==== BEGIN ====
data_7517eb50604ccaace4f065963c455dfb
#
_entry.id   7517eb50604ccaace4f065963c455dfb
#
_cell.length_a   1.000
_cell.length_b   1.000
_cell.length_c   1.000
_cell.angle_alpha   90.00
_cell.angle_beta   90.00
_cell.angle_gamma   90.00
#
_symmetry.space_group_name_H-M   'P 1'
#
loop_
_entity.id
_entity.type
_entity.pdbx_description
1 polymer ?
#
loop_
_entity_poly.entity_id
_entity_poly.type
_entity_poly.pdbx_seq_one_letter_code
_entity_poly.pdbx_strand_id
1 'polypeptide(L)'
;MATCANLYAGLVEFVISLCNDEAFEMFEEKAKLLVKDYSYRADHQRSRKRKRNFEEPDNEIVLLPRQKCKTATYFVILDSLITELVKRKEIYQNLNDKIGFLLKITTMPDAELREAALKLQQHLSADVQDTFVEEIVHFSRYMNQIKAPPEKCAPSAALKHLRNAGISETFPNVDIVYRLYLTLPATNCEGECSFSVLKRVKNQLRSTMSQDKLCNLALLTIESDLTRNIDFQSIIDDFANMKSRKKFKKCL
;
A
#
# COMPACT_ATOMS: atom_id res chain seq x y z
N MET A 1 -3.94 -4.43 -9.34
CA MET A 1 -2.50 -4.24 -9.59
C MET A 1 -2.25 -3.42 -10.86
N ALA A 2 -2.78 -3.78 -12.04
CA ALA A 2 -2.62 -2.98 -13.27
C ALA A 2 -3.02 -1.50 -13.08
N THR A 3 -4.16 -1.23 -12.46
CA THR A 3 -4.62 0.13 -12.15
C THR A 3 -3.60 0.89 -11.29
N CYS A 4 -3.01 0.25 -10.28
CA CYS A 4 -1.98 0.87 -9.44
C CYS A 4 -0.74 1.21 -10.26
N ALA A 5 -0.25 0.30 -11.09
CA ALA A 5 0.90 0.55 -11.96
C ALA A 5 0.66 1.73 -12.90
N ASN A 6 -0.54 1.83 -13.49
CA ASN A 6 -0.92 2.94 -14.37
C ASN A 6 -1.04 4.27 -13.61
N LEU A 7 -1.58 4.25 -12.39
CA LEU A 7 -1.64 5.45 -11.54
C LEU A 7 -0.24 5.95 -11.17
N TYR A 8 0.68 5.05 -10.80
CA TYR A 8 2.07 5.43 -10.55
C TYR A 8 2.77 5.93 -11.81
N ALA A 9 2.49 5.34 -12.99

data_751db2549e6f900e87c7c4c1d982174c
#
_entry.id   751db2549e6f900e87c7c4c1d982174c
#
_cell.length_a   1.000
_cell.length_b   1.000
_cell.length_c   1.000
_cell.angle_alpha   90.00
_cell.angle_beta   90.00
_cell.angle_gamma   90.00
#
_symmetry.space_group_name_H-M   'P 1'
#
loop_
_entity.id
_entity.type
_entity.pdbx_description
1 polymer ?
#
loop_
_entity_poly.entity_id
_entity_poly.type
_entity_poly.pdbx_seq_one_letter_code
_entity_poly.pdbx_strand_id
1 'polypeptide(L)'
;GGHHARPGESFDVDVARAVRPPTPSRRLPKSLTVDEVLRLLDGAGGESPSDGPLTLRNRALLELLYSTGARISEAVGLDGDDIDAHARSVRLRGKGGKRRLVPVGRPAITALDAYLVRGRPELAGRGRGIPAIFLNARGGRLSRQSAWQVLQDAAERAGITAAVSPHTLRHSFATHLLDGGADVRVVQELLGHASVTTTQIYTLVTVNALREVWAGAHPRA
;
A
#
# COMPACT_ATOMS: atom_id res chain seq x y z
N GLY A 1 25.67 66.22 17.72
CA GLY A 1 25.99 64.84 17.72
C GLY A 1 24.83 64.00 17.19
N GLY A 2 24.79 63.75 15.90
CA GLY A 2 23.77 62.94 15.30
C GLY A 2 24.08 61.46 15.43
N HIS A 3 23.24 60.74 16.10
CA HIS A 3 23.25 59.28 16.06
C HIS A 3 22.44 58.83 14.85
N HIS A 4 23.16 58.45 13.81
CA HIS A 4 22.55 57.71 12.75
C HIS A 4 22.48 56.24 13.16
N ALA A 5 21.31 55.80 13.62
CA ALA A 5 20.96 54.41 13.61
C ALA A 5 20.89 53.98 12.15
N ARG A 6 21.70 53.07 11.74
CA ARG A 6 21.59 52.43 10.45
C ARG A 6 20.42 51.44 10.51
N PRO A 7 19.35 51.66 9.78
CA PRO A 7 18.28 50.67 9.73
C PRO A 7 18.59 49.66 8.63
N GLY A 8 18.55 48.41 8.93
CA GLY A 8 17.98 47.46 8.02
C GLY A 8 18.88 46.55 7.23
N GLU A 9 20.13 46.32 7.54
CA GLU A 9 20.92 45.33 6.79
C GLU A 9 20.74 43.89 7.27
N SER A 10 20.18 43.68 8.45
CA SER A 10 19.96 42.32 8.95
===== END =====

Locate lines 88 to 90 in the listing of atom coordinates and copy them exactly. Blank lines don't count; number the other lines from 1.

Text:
C GLY A 1 24.83 64.00 17.19
N GLY A 2 24.79 63.75 15.90
CA GLY A 2 23.77 62.94 15.30